For UN, the Ministry will assess whether the applicants have fulfilled the Offshore Energy Act § 2-3 (3), hence if the applicants have the satisfactory technical competence and financial strength, and meet the relevant requirements for health, environment and safety. An applicant will be disqualified if they do not meet the requirements set out in the Offshore Energy Act § 2-3 (3). We assume the same applies to the sub-criterion related to integrity, as this is specifically mentioned as a pass/fail criterion. It is not always clear which criteria and/or sub-criteria that fall into e.g. technical competence and financial strength. It has therefore become unclear if all expressed criteria will have to be met to be qualified, as for SN II, or if a failure to meet such only will be accounted for in the scoring. In the Consultation Paper, it appeared clear that all criteria would have to be met to be qualified.
For SN II, there is a second step, and further qualification is required. Even if an applicant fulfills the initial assessment of qualifications, only between six and eight applicants may participate in the auction. If more than eight apply for pre-qualification – and qualify – selection will be based on a ranking of scores achieved in the pre-qualification assessment. In case of a draw in the following auction, one will again look back on the pre-qualification and award based on the highest score in the pre-qualification. The pre-qualification should hence not be regarded as a “tick-the-box” exercise, as the scoring may become decisive both in respect to participation in the auction and in case of a draw. As we will revert to below, one should also be aware that the winners will be held to the descriptions of concepts, plans etc. provided in the pre-qualification application when developing the project.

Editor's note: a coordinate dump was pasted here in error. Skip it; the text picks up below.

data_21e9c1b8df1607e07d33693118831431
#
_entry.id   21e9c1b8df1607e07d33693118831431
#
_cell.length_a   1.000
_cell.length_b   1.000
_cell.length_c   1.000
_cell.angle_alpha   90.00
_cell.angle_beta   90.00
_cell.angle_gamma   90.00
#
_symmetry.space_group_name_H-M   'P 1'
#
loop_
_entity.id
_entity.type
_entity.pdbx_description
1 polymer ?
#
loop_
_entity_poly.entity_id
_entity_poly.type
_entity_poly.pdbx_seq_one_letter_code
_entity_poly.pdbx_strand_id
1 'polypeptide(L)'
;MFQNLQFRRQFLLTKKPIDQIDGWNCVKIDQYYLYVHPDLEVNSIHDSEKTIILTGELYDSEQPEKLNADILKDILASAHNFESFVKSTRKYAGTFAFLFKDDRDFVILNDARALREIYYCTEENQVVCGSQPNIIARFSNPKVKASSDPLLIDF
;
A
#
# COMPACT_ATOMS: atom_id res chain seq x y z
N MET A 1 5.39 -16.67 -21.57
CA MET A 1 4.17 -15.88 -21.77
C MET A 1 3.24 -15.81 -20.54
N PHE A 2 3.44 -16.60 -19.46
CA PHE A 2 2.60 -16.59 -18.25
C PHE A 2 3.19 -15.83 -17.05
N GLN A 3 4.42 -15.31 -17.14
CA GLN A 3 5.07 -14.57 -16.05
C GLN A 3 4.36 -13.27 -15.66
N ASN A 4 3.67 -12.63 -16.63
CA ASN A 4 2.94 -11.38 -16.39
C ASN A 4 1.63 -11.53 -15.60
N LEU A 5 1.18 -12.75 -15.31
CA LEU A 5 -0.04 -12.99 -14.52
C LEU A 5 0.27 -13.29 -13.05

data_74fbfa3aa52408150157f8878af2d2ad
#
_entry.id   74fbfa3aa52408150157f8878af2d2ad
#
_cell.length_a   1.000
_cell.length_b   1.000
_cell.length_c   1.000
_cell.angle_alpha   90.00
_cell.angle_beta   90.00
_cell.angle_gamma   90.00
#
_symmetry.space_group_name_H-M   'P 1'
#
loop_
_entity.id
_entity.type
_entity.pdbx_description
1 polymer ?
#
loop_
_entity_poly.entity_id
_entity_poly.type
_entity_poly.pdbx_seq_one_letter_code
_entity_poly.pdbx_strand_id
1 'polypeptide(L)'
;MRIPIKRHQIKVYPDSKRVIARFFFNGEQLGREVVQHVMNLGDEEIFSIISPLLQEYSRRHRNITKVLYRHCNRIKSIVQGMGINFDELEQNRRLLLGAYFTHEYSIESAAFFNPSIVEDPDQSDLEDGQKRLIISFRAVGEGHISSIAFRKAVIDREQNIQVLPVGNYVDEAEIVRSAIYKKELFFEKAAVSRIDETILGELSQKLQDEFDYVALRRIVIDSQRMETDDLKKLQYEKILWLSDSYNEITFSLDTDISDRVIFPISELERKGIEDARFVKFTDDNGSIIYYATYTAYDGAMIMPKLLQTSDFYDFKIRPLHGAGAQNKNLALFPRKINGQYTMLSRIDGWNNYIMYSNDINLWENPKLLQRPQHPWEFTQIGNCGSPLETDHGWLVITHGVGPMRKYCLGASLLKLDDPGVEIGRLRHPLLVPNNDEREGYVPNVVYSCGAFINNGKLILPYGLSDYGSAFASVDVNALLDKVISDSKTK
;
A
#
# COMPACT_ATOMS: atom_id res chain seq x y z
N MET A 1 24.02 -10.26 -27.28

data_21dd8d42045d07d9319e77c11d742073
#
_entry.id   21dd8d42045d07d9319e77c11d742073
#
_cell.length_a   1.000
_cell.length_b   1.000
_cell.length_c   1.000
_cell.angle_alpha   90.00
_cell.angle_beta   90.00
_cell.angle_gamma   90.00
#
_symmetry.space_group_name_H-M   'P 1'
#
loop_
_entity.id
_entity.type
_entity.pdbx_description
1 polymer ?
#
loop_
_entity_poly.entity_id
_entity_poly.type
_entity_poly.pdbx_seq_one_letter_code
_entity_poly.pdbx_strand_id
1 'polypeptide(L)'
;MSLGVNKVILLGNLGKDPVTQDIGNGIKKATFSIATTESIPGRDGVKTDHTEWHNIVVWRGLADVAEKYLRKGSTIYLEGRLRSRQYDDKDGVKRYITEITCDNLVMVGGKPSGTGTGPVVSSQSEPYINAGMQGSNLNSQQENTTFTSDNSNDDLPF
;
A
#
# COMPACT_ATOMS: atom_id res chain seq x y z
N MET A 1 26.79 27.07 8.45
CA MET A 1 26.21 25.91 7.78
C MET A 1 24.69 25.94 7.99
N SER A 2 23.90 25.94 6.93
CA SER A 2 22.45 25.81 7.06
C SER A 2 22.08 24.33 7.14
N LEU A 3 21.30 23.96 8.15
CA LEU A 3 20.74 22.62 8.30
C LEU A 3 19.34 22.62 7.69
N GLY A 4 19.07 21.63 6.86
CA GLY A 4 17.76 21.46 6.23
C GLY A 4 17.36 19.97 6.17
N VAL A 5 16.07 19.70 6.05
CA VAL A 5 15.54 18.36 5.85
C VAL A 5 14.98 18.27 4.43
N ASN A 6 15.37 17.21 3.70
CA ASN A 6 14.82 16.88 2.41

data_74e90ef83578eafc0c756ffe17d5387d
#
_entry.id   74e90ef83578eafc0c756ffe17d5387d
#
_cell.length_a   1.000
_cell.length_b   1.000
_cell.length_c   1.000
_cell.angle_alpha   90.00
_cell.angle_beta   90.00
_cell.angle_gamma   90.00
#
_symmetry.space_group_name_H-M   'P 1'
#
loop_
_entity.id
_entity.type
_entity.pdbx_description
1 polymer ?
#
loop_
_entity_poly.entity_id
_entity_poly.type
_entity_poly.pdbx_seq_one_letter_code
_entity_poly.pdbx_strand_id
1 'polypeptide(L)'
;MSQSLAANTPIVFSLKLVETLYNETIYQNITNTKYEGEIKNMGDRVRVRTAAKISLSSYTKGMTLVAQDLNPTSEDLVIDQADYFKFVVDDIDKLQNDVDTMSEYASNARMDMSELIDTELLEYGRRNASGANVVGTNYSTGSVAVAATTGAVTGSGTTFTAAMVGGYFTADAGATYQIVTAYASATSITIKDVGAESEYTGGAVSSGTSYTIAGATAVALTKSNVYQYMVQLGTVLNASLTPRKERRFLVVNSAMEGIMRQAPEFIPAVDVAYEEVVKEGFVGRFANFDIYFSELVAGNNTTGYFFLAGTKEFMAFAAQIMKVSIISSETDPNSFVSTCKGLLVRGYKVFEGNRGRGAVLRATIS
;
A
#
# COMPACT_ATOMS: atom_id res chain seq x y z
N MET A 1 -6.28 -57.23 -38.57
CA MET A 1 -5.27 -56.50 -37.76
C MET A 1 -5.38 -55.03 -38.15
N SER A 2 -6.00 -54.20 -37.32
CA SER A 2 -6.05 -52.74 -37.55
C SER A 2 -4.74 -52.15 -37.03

In the Consultation Paper, the Ministry proposed to score each sub-criteria on a scale from 0-4, where a 0-score would imply that the applicant failed to fulfil the minimum requirement for the sub-criteria, relevant information was missing, or the information provided was inconsistent or unrealistic. A zero score on any sub-criteria would imply disqualification both in relation to SN II and UN. Scores 1-4 would be assessed based on a predefined score scale. On some criteria, it was specifically mentioned that the score would be assessed relative to other applicants.
Some of the hearing notes submitted addressed that the proposed assessment system would, to a high degree, be based on the Ministry’s discretion and hard to test legally.
In the current pre-qualification criteria for SN II and the qualitative competition criteria for UN, the scoring range is set from 1-10 on each main criteria, and the sub-criteria will not be given separate scores but will be a part of the overall score per main criteria. The best applicant within each main criteria will be given 10 points. The rest will be scored relative to the best applicant. As mentioned above, there is an initial assessment of qualifications to at all being pre-qualified for SN II or qualified for UN. For SN II, this is probably not very different from what was said about a 0-score in the Consultation Paper, but for UN, it appears that not all sub-criteria will be separately assessed as a part of the initial assessment of qualifications. As mentioned above, this appears somewhat unclear.
More important to note is that although several of the sub-criteria have been clarified or specified, and hence are more predictable with respect to what is required, the overall scoring of the main criteria only may make it even harder to legally test the Ministry’s discretion. This may very well be intentional, noting that the Ministry on several occasions during the hearing round, stated that they aimed at criteria being subject to an overall discretionary assessment. On the other hand, the relative scoring, which is similar to public procurement processes, is perhaps easier to challenge than a score scale (more or less) purely based upon the Ministry’s discretion. Still, as there is no substantial indication of the relative importance of the various sub-criteria (except those measured on a pass/fail notion), and only a few indications of specific aspects that may count positive or negative to the Ministry’s assessment, it will be hard to legally challenge the Ministry’s judgement.